The entire 2016 presidential campaign has been dominated by the unexpected, so we probably should have seen it coming that genteel PBS would wind up hosting a debate with some of the most bare-knuckle brawling so far between Hillary Clinton and Bernie Sanders.
Thursday's event was held, somewhat randomly, in Wisconsin—which doesn't have a primary until April—but both Clinton and Sanders had their minds on Nevada and South Carolina, the two upcoming states on the electoral calendar. They each find themselves in moments of considerable risk. Clinton has been steadily watching the zeitgeist of the race slip away from her, and has yet to find a way to reframe her campaign in any way that can inspire people. Sanders is at the indisputable high point of his entire political life, but he's about to be put through the wringer in ways he's likely never experienced before. The debate felt like a preview of what is swiftly going to become an extremely negative race.
Clinton's mismatch with a large portion of the Democratic electorate was evident in her exchange with Sanders on health care early in the debate. While Sanders said that there was no reason why the United States couldn't do what every other industrialized country does and guarantee health care to all its people, Clinton cautioned that pushing for a single-payer plan would be divisive and disruptive, and that it was better to build on the Obamacare model.
This is a perfectly intellectually defensible argument, but it puts Clinton in the unenviable position of throwing cold water on people's legitimate moral outrage about the injustices of the American healthcare system. What's more, for all that Clinton warns about the political viability of Sanders's plans, anybody who's watched President Obama repeatedly strike out with a Republican Congress knows that her own plans don't stand much of a chance either. There are surely people who are saying to themselves that, if they can't get a ton of change with either candidate, they should go for the one who pledges to champion their dreams instead of hedging on them.
Clinton is in something of an impossible place here. Quite simply, she is who she is. She has to find some way of pushing through the Sanders energy and convincing people either that she can dream too or that her deep comfort with the American political establishment will wind up benefiting them.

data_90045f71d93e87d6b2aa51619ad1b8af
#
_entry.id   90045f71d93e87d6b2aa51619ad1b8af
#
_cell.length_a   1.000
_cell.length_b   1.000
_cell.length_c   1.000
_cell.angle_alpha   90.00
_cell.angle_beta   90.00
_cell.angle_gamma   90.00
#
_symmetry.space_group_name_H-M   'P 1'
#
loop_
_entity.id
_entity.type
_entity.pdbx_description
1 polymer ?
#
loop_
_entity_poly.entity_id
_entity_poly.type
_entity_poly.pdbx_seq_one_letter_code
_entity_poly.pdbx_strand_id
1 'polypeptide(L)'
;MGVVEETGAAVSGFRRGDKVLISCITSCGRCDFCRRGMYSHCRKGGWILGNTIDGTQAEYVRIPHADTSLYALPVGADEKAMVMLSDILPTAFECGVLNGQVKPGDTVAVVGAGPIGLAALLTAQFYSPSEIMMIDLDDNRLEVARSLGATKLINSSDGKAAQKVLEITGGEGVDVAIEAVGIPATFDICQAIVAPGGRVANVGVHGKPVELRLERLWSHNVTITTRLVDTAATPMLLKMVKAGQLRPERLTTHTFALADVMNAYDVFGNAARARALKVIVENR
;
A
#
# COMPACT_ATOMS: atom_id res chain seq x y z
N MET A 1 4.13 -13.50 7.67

Sanders is entering uncharted territory, and it showed. He was both more aggressive and more rattled than he's ever been. He launched a newly forceful riposte to Clinton on foreign policy, complete with an exquisitely brutal takedown of her friend Henry Kissinger. (Honestly, if the entire debate was about the horrible things Henry Kissinger has done, that would have been wonderful. Clinton must have been thinking what planet she'd wandered into. Even in the depths of her campaign against Barack Obama, he would never have tried to go after Kissinger like that.) Sanders is still somewhat garbled on foreign policy—he even praised Winston Churchill at length—but it was good to see him trying to work something new out.
Yet he was also visibly unsettled when Clinton called him out for some of his past criticisms of Obama. Obviously, this is set to be an even more central part of her anti-Bernie strategy, and his answer was a bit all over the map.
It's clear where this race is headed. Clinton helpfully telegraphed where she wants to take it in her closing statement, saying, "I am not a single issue candidate, and I do not think we live in a single issue country." She is making two very big bets: that the various social constituencies that make up the Democratic base will wind up spurning Sanders in favor of her, and that her closeness to Obama will trump the clear currents of dissatisfaction with the Obama presidency that have rippled through the contest so far. Sanders is going to try and ensure that she loses both bets.